Politicians should take lessons from Carl Frampton, says Nesbitt
Actor James Nesbitt has said Northern Ireland's politicians should take lessons from boxer Carl Frampton to move society forward.
The parties have been unable to restore Stormont since it collapsed in January.
The County Antrim-born star said Frampton and Northern Ireland's football team manager Michael O'Neill had improved cross-community relations.
"When you look at what they did - I think the executive could take some lessons," he said.
"I'm an actor, not a politician, but I just hope they can sort it out."
Speaking to BBC Radio Ulster's Sunday News programme, the 52-year-old said he believed Northern Ireland's sports stars were promoting a positive image "right across the world".
In a wide-ranging interview, the actor also discussed comments he made about equal rights for women in the film industry at the TV BAFTAs last Sunday.
He said he felt it was important to speak out about the issue, with the hope it could spark a conversation to increase the number of roles for women in TV and film in future.
"It's bad enough gender disparity happens, but what's at its core is fact - this is something reflected by society and absorbed by society on our screens," said Nesbitt.
"Every girl deserves to grow up with as many positive and empowering cultural representations of her gender as her male peers do."
The actor also talked about returning to his best-known TV role, as the character of Adam in ITV series Cold Feet.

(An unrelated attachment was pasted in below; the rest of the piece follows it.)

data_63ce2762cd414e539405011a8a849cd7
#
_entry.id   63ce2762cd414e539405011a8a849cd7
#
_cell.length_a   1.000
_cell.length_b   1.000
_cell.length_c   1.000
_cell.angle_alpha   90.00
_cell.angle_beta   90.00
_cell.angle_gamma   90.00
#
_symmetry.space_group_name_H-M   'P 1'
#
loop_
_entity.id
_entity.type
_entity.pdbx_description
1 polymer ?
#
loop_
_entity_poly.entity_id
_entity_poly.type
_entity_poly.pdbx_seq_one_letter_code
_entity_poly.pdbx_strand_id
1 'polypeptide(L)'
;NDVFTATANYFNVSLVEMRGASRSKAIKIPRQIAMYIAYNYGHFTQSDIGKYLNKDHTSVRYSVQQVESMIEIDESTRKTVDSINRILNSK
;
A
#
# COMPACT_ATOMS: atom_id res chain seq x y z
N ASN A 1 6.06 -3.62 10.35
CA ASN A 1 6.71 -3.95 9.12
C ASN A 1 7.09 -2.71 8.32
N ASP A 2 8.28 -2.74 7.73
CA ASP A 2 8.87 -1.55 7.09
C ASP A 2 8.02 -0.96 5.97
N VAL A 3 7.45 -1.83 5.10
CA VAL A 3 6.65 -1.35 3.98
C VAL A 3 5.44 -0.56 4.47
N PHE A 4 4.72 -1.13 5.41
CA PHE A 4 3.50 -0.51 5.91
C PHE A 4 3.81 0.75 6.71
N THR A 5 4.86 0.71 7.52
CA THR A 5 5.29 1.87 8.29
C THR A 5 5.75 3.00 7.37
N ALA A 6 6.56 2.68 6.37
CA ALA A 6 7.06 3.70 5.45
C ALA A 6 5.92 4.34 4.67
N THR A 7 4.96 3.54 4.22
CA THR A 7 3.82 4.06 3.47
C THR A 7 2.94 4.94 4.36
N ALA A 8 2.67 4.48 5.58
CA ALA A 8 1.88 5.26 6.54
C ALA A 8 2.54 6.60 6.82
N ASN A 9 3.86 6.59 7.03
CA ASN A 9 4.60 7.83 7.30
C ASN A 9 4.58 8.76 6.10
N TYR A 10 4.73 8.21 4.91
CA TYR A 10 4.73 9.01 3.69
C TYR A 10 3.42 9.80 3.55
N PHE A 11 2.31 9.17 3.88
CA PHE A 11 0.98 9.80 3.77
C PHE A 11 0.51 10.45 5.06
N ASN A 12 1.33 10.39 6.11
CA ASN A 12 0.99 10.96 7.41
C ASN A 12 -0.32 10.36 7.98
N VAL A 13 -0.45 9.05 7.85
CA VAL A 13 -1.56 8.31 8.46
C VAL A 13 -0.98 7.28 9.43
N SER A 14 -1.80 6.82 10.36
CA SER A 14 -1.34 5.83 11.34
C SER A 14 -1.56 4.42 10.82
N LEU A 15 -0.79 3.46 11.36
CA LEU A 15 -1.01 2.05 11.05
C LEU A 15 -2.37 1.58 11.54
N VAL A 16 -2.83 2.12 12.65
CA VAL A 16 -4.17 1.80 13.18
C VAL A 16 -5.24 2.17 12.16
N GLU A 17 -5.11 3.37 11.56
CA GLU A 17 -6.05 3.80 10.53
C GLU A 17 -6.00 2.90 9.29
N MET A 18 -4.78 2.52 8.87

The show returned to TV screens last year for a one-off special after a 13-year hiatus, but was so well received by viewers that another series was commissioned.
He told the BBC that he is currently filming the last few episodes right now, and that the series is due to air later this year.
"It was a surprise to all of us that the revival did so well," said Nesbitt.
He said he had worried that it would be hard to bring back a show that first aired in 1997, but felt writers had worked hard to update the programme for new audiences.
"It helped that our characters now have grown up children, and we still tackle contemporary issues people can relate to - it's a bit of a mirror into people's lives.
"There's a timelessness about those stories and characters that still has a relevance."
This interview will be broadcast in full on BBC Radio Ulster's Sunday News programme at 13:00 BST on Sunday, 21 May. You can listen again on the BBC iPlayer as well.